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Sami Niku Looking to Emerge From the Lofty Shadows of the Jets Blue Line

If you’ve been following the Winnipeg Jets at the Young Stars tournament in Penticton, it’s players like Logan Stanley, Tucker Poolman and maybe even Michael Spacek who were the main draw. What you might not have expected was Sami Niku leaving them all in his dust.

The smooth-skating, transitional defenceman, whom the Jets took 198th overall in the 2015 NHL Entry Draft, made a habit of doing that this weekend in Penticton. No matter how many forecheckers followed him into the defensive zone, he had an answer for each.

Pinning the Jets in their zone with Niku on the ice was like trying to handle mercury with a fork. The slippery, undersized defenceman could find seams that to the naked eye weren’t visible. Not content to absolve himself of puck-carrying duties at his blue line, Niku would often execute zone entries with full control and use that as the basis for prolonged puck possession in the offensive zone.

I reached out to Sirius XM’s Shane Malloy, the host of Hockey Prospect Radio, to find out if this has always been the case. Malloy, who’s been an amateur scout for decades, told me this is just more of the same for Niku.

“Niku is a smart dependable puck managing defender that makes a quick first pass to forwards at speed. He handles the forecheck well. He defends by taking away time and space using an active stick and body position while keeping his feet moving.”

On Friday night against the host Vancouver Canucks, one such occasion led to a Jets goal. Niku worked his way through the offensive zone, before his drop pass eventually found Jansen Harkins to get the Jets within one of the Canucks.

It’s a short tournament, so one would have to imagine the players would have the freedom to make exciting, but risky, plays like the one Niku did to create that Jets goal, right? Not according to Niku. “No. Definitely not” Niku said with laughter and a smile on his face, when asked whether he has the coach’s blessing to skate the puck up ice. “It’s just my style,” Niku told Jets Nation “My offensive game was very good today”.

As a young player with a lot left to prove, Niku knows that playing that style can have its downfalls. You have to earn the coach’s trust to get minutes, and being the primary puck carrier on every play isn’t the best way to earn that trust; it can lead to mistakes, and mistakes can lead you right back to the bench.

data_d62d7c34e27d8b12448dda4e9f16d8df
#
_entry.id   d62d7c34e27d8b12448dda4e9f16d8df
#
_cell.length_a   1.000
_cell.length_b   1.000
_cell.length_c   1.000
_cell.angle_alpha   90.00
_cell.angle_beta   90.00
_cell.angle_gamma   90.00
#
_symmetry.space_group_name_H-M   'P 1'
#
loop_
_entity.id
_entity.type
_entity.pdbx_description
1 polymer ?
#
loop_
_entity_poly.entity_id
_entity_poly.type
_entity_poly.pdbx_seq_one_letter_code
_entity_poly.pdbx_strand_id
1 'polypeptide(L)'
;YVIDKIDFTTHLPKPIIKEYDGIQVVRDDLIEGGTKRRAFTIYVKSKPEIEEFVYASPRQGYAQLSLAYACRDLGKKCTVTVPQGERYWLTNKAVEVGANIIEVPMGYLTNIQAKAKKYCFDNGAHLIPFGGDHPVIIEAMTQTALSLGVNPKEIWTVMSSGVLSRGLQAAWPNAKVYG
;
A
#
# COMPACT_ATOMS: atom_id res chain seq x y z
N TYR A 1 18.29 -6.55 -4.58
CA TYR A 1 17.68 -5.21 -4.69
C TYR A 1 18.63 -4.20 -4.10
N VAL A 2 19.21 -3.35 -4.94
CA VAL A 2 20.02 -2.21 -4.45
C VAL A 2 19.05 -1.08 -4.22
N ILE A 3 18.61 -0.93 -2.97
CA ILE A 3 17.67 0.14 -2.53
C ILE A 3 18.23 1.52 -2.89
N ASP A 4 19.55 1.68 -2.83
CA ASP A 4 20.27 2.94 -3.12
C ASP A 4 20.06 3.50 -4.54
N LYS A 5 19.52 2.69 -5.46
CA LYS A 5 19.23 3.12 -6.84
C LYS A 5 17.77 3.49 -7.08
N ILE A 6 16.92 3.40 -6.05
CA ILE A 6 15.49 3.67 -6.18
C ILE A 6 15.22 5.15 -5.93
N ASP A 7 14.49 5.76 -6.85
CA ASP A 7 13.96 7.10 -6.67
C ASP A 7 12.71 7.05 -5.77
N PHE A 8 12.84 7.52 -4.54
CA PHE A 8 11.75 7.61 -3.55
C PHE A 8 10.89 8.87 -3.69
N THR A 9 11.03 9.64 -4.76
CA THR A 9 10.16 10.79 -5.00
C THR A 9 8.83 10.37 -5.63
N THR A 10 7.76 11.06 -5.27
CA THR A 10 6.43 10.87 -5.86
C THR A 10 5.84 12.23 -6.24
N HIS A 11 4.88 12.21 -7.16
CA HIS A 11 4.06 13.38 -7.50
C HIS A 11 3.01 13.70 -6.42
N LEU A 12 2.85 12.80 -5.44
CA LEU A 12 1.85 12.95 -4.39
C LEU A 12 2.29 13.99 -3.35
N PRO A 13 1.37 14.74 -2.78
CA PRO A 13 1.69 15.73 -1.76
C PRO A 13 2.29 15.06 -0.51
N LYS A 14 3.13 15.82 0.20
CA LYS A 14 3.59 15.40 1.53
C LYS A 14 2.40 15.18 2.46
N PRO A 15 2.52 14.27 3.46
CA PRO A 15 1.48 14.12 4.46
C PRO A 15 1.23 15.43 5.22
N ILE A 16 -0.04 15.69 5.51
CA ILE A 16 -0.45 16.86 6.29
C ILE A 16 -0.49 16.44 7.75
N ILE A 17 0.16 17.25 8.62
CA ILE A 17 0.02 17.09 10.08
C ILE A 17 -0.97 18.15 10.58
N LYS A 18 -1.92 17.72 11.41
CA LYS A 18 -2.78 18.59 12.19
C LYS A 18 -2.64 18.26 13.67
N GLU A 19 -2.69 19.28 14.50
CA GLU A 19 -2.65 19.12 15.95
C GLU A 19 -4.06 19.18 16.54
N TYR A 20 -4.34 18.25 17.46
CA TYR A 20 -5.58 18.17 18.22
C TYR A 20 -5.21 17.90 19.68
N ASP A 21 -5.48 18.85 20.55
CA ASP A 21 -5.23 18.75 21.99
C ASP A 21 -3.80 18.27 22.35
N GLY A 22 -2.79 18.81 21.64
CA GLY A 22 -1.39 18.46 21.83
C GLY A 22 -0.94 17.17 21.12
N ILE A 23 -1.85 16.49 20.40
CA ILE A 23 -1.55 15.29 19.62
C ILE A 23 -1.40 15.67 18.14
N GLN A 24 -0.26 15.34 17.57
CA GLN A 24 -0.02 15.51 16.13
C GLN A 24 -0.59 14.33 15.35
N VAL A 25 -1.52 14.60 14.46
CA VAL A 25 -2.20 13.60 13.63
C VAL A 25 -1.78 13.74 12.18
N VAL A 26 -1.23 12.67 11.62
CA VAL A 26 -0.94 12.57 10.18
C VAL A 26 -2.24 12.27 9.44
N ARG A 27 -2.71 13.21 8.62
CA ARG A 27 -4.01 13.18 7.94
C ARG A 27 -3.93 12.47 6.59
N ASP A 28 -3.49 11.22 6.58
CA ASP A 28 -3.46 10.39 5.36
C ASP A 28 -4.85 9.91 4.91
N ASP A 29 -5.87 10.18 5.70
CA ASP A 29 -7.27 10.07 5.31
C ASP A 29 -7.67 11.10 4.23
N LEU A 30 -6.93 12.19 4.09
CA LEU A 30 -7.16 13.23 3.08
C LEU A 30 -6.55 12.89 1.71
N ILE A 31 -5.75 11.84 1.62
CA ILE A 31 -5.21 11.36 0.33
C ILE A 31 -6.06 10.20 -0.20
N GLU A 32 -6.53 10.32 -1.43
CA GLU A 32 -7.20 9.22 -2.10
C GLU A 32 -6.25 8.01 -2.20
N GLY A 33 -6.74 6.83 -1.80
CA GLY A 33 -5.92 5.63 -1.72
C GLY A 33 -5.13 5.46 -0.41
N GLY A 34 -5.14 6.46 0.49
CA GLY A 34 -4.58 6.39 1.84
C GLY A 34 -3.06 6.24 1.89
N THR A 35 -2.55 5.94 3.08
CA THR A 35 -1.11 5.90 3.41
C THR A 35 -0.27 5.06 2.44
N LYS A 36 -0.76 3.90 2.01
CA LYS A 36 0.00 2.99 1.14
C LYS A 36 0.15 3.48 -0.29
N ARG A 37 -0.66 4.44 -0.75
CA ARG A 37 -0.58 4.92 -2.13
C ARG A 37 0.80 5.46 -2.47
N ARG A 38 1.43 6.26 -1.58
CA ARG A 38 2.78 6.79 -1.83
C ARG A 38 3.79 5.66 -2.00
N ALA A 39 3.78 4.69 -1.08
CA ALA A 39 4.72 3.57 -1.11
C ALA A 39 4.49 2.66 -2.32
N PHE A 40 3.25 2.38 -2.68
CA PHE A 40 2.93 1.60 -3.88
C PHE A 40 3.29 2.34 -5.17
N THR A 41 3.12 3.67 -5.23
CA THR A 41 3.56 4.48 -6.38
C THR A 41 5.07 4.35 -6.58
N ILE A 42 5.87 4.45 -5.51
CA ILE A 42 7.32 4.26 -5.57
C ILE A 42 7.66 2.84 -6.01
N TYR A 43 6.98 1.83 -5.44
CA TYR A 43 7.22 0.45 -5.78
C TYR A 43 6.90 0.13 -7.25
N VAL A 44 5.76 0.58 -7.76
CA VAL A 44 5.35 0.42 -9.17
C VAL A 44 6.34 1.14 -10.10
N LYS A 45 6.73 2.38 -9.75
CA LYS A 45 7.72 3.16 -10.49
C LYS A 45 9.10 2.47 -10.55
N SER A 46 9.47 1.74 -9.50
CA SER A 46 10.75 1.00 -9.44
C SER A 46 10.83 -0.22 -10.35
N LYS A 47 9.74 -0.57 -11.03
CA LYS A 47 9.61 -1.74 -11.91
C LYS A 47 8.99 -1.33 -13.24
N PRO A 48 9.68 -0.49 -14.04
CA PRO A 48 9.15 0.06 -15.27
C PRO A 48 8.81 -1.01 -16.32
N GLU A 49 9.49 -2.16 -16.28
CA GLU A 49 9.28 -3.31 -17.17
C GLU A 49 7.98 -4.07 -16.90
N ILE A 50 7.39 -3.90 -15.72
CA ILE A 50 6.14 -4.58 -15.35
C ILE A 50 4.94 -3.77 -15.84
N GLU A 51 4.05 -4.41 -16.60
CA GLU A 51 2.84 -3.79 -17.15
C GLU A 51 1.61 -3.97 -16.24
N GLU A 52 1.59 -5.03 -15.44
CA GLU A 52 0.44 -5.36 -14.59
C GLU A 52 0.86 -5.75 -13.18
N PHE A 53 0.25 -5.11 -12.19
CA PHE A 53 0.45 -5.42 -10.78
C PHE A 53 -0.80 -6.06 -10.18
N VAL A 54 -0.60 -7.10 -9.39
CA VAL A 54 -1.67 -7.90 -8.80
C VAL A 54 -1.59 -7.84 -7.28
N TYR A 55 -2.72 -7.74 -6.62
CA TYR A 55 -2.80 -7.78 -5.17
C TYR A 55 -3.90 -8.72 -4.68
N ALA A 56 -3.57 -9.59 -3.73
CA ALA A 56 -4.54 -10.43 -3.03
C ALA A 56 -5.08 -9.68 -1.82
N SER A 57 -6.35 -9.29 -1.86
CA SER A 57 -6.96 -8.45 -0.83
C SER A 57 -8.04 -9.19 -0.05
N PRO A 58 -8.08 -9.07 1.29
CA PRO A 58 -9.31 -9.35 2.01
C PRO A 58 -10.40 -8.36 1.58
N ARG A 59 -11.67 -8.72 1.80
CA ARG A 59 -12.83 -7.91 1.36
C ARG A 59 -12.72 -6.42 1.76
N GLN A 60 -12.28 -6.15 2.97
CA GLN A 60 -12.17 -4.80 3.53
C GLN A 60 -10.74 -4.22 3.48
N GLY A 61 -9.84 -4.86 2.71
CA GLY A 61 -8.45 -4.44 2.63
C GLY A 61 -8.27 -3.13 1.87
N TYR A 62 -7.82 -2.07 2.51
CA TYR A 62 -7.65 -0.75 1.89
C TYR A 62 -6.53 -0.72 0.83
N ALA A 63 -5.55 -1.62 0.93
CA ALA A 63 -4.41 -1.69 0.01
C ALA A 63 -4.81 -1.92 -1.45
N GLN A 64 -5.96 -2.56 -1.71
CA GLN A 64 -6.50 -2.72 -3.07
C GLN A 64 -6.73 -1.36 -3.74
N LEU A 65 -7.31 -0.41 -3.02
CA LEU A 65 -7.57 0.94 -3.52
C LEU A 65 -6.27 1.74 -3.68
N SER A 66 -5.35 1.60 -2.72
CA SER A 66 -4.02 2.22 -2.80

The Jets seem to have noticed, too. As part of their conversation with Niku, they pointed out he needs to level out defensively to make that jump to professional hockey. “I need to get stronger. I need to get faster” Niku said of his communications with the Jets. “My defending has to be much better”.

 

If this exhibition tournament is any indication, Niku’s already making progress. The Jets have been badly outscored, and yet, it wasn’t Niku who was picking pucks out of his own net. It’s about the only thing he didn’t do for Winnipeg in Penticton.

This is just one of the many trials Niku is going to face before he makes his NHL debut. It’s a good foundation, but nothing more than a stepping stone.

His biggest challenge this year is still on the horizon. Niku knows that the odds are stacked against an NHL debut out of training camp. The Jets are set on their blue line, with seven players on one-way contracts and each of them fairly established in their role with the club at that.

“I think I need to make a good [first] impression” Niku continued “maybe I’ll start at the AHL and play [well], and then move up.”

That’s how Niku would define a successful first season in North America. I’m sure the Jets would be thrilled, too. The odds of a seventh-round pick making the NHL in any capacity are so small as to be almost negligible.

Even if you look at Niku’s last season in the Liiga, it doesn’t look great. Using the pGPS (Prospect Graduation Probabilities System) to look at Niku’s last season, only 3.3% of players with a similar statistical and stature based profile have gone on to carve out a full-time NHL career.

Yet in an exhibition tournament full of players with professional experience and first round pedigrees, Niku distinguished himself. The numbers might not bear out a clear path to the NHL, but that hasn’t stopped him yet.